Essential tremor stands between a nurse and the work she loves

(left to right) Neurosurgeon and radiation oncologist, Dr Dheerendra Prasad of the Roswell Park Cancer Institute in New York; radiation oncologist, Dr Sylvia Rodrigue; patient, Mrs Melanie Thomson; and neurosurgeon Dr Frans Swart. Mrs Thomson, who suffers from trigeminal neuralgia, was one of the first patients to receive Gamma Knife Icon treatment at Netcare Milpark Hospital.

“I started suffering from essential tremor two or so years ago. It only affects my hands, which shudder severely when I try to do any task,” says 49-year-old Sr Daleen Meissenheimer, who hails from the Free State.

“I was placed on long term incapacity leave from my work as a nurse at a public sector clinic a year ago as a result of this condition.”

Essential tremor is the most common movement disorder in the world. It is a neurological condition that causes involuntary trembling in a part of the body, most often the hands and arms.

“As you can imagine, I was not able to do my nursing work properly with hands that shook so badly that I could not take a patient’s blood or even hold a pen properly to fill out a patient file or write a report. This has been one of the hardest aspects of this condition for me to bear, as I love nursing and miss it very much. I have a young son and need to be able to work in order to support us.”

When Meissenheimer was first diagnosed with essential tremor she was prescribed medication, which initially helped to control the tremors, but a month later the symptoms returned. While deep brain stimulation is usually used to treat severe essential tremor nowadays, Meissenheimer was not a suitable candidate for that procedure.

“My neurosurgeon advised that the Gamma Knife was the best and safest treatment option available to me,” she adds.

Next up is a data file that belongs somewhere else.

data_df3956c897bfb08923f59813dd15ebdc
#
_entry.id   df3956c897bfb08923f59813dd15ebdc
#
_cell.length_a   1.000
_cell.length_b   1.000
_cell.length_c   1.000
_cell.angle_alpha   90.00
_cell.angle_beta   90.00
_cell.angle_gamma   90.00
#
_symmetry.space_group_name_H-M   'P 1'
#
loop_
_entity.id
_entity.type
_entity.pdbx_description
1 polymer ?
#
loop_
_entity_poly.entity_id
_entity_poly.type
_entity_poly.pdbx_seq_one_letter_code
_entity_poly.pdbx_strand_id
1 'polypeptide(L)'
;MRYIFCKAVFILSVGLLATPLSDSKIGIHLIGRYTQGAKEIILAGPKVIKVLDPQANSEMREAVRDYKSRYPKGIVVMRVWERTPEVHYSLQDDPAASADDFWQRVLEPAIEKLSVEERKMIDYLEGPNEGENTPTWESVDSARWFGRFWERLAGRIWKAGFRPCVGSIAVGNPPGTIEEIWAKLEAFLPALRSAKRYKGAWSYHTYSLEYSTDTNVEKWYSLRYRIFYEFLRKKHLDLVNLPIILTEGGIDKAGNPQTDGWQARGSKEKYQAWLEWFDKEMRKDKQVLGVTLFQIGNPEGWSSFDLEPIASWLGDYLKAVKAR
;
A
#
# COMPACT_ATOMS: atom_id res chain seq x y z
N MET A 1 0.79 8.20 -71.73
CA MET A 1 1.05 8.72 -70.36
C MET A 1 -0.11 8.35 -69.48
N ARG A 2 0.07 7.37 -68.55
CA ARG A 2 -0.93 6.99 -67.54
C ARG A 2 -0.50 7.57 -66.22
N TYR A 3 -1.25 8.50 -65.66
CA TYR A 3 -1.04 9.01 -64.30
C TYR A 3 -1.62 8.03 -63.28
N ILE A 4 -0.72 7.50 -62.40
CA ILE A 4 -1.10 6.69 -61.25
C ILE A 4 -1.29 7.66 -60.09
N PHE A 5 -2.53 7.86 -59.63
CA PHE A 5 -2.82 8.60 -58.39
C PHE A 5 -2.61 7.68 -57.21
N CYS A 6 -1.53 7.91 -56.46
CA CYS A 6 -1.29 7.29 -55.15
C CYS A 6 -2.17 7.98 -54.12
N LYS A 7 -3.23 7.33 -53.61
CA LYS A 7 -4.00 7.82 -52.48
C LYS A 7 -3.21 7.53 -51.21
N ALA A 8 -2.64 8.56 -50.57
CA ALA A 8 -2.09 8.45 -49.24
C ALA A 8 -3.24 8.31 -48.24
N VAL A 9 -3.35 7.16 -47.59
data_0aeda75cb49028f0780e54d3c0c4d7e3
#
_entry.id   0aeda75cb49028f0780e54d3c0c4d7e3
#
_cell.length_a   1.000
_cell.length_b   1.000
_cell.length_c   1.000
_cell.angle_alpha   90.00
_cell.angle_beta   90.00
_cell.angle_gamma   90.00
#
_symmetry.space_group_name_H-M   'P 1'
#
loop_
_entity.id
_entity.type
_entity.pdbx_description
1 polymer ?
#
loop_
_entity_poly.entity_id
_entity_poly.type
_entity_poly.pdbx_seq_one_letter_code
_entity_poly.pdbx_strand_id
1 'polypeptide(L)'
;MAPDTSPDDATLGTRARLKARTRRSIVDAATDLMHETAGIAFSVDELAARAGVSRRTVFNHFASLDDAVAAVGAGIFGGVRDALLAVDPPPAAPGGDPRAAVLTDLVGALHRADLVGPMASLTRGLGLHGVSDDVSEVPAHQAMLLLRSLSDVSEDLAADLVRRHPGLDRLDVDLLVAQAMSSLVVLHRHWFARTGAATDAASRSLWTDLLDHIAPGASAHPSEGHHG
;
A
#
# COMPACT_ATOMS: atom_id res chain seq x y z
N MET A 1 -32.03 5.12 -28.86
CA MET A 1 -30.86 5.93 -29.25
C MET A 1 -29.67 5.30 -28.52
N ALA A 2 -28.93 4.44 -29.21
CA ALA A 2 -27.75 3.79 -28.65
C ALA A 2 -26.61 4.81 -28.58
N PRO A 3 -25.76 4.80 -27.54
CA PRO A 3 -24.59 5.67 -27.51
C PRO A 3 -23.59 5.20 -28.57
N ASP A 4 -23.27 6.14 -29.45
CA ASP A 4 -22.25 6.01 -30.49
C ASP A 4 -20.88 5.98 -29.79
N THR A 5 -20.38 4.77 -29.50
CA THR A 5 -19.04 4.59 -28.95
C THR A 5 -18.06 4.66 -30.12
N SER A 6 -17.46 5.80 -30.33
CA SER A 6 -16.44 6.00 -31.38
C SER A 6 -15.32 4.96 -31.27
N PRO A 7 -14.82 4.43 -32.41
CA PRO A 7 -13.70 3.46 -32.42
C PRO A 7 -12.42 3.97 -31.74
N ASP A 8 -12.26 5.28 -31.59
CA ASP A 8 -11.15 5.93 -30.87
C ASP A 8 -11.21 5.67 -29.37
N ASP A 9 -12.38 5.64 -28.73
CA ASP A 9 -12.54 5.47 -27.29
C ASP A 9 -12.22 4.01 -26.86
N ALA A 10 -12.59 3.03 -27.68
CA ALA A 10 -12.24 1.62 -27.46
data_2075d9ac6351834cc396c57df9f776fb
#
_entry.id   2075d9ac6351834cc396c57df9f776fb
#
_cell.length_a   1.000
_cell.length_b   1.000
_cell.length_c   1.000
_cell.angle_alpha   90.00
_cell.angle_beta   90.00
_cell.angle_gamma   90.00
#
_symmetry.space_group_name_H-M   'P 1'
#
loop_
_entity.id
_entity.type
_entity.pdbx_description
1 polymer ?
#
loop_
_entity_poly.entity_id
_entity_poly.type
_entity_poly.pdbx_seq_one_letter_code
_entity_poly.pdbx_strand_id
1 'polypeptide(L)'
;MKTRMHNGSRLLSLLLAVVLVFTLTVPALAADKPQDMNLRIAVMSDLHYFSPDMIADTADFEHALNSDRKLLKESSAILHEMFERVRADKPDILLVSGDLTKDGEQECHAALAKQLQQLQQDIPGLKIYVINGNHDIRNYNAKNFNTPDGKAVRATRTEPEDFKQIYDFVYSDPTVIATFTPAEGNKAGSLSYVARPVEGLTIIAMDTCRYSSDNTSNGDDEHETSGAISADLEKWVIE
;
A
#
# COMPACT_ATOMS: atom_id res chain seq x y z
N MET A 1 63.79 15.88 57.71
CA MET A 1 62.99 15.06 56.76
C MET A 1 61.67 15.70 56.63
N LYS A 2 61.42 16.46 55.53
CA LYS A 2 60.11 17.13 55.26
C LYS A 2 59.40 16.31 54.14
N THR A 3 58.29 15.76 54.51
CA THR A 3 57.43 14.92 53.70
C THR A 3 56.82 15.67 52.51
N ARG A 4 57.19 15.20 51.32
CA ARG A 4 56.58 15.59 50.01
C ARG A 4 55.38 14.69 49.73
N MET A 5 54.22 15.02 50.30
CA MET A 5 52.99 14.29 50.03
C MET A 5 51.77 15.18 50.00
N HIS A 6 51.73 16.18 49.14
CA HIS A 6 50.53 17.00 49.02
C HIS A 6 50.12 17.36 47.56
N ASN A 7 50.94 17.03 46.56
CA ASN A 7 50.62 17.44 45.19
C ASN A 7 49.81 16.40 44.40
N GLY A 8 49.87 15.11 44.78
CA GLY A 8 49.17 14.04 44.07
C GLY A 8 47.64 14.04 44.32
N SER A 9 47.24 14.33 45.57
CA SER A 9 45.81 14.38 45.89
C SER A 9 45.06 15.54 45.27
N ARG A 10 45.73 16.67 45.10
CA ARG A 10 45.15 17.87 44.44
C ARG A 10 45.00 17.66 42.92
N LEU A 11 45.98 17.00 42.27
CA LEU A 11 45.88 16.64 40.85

The Gamma Knife Icon is the sixth generation of the Leksell Gamma Knife system, and introduces a number of new innovations, such as integrated imaging and software, and an advanced patient motion management system to continuously control dose delivery. The system is used in the treatment of selected brain tumours, head and neck tumours, vascular malformations in the brain, as well as functional disorders, such as essential tremor.

“The Gamma Knife Icon procedure itself was completely painless, no sedation was necessary and I wasn’t even aware that it was taking place. I was able to go home directly afterwards. My doctors anticipate that the Gamma Knife Icon procedure will take between three to six months to show benefit, and I will also need a further procedure in a year’s time on the other side of my brain in order to complete the treatment process,” Meissenheimer explains.

She expressed her gratitude to the Gamma Knife South Africa team who conducted her treatment, adding that she wished this technology had been available years ago as it would also have benefitted her father. “My father suffered from very bad essential tremor, so much so that he needed full time care including having to be fed during the last years of his life.”

Acoustic neuroma patient’s long wait is over

“One morning, I woke up and I couldn’t hear in my right ear anymore. I went to the GP, and then to an ear, nose and throat specialist, and at first they couldn’t diagnose what was wrong. Eventually, I was sent for an MRI, and the scan identified a tumour growing on a nerve that connects the inner ear to the brain. I was diagnosed with acoustic neuroma,” says 49-year-old Renet Kotze of Johannesburg, who was the first patient to receive Gamma Knife Icon treatment in South Africa.